While many babies tolerate infant formula quite well, it can cause gastrointestinal symptoms in others.
Gas, diarrhea, and an upset stomach are all possible signs that an infant is not tolerating the formula product they are receiving.
Premature infants are particularly at risk of developing a potentially serious gastrointestinal illness called necrotizing enterocolitis (NEC) after being fed certain instant formulas containing cow’s milk, like Similac and Enfamil.
NICUs often use baby formula to provide preterm and underweight newborns with extra nutrients to get their weight up and help them grow.
However, studies have shown that preterm infants who receive donor breast milk are less likely to develop NEC than those who receive bovine milk-based baby formula.
In some cases, allergic reactions can be more severe.
If an infant has a dairy allergy and receives cow’s milk-based formula, they could develop hives, swelling, and vomiting.
If the reaction appears to be serious, the infant will likely require urgent medical care.
An upset stomach can also occur if a baby consumes infant formula that is contaminated with bacteria, such as salmonella.
Recently, Abbott Laboratories, the manufacturer of infant formula products like Similac, issued a recall for some of their products that were found to be contaminated with Cronobacter bacteria, which led to a number of infections.
Imported or unregulated baby formula products that have not been evaluated by the FDA may not contain adequate nutrition and, as a result, could lead to malnourishment and other symptoms.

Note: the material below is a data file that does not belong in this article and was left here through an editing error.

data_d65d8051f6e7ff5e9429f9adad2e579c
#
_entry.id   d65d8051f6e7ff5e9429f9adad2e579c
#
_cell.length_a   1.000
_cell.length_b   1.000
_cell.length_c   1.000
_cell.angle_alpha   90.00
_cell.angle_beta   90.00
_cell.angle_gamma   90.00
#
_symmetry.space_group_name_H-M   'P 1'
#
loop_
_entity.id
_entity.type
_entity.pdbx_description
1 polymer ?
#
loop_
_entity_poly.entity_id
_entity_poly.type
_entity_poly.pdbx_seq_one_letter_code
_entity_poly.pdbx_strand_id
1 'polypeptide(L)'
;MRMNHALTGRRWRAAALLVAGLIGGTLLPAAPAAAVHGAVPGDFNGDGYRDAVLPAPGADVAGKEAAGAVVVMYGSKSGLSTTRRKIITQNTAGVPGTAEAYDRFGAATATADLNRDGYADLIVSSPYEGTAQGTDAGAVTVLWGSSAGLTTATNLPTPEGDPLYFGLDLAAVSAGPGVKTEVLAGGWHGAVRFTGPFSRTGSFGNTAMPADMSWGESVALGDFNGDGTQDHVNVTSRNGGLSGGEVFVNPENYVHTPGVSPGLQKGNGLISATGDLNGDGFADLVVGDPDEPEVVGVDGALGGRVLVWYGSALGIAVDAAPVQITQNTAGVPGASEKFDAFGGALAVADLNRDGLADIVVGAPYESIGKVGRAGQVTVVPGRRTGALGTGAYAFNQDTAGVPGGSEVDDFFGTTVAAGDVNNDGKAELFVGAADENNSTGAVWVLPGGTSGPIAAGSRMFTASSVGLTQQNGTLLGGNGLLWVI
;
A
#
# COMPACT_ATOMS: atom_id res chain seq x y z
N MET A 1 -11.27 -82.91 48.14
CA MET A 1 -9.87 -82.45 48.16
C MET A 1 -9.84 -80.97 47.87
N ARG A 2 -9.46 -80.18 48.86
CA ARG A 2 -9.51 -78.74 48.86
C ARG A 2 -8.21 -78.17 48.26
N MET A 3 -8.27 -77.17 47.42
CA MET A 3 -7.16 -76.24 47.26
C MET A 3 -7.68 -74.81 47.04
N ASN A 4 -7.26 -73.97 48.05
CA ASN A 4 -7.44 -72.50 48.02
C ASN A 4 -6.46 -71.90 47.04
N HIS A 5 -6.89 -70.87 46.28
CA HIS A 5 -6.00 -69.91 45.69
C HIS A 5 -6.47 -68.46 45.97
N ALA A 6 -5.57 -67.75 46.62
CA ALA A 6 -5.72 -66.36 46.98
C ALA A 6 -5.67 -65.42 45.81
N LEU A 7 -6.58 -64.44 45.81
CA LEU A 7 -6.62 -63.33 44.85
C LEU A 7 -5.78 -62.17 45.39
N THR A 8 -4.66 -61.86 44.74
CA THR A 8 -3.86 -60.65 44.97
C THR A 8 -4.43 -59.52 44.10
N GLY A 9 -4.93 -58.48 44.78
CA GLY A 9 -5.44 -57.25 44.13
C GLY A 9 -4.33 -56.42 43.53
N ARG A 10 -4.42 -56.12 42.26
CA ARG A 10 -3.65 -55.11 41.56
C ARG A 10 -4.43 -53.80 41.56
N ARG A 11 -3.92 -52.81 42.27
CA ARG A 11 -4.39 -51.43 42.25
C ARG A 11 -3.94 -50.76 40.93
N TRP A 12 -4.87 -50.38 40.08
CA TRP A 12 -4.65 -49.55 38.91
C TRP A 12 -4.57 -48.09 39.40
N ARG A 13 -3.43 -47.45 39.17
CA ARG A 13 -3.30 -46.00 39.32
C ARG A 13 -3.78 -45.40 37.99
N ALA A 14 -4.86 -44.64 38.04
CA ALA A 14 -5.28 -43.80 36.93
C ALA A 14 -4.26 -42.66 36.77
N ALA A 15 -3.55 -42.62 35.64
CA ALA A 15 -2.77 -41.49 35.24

Homemade formula products that lack the nutrients an infant needs to develop can also be harmful.
For example, infant formula that doesn’t contain the proper amounts of iron can cause an infant to develop iron-deficiency anemia, which can lead to cognitive difficulties and other complications.
In addition to an upset stomach, NEC can cause other symptoms such as abdominal pain and swelling, vomiting, bloody stools and diarrhea, changes in body temperature, respiratory changes, refusal to eat, and inability to gain weight.
NEC occurs when bacteria cause inflammation in the intestines and begin to erode the intestinal wall.
This can result in tissue death and, in severe cases, perforations in the intestinal lining.
If perforations occur, bacteria can escape into the abdominal cavity and infect other organs.
If it passes into the bloodstream, it can lead to a life-threatening condition known as sepsis.
In some cases, antibiotics and other non-surgical remedies are sufficient to treat NEC, but when tissue death has occurred, or perforations have formed, surgical intervention might be necessary to restore function to the intestines.
If an infant has a certain food allergy, is showing signs of formula intolerance, or is facing other medical issues, their pediatrician might recommend changing formulas.
For example, if an infant has a dairy allergy, their pediatrician might suggest switching to soy-based formula products.
Switching formulas can cause an upset stomach and other minor gastrointestinal issues, including changes to stool consistency.
When introducing an infant to a new formula, it is important for parents to be on the lookout for signs of intolerance.
Symptoms include gas, vomiting, constipation, and diarrhea.
More serious signs of intolerance include bloody waste, a stuffy nose, and wheezing after consuming the formula.
There are two primary ways to transition from one baby formula to another.
Infants who are transitioning from standard infant formula to powdered formula, or a formula that is gentler on the digestive system, can typically do so “cold turkey” without any transition time between the different formulas.
However, infants who are transitioning from powdered formula to standard formula may benefit from transitioning over time.
During the transition period, parents should combine the two formulas during feedings, slowly increasing the amount of the new formula while decreasing the amount of the original formula to mitigate side effects like an upset stomach.
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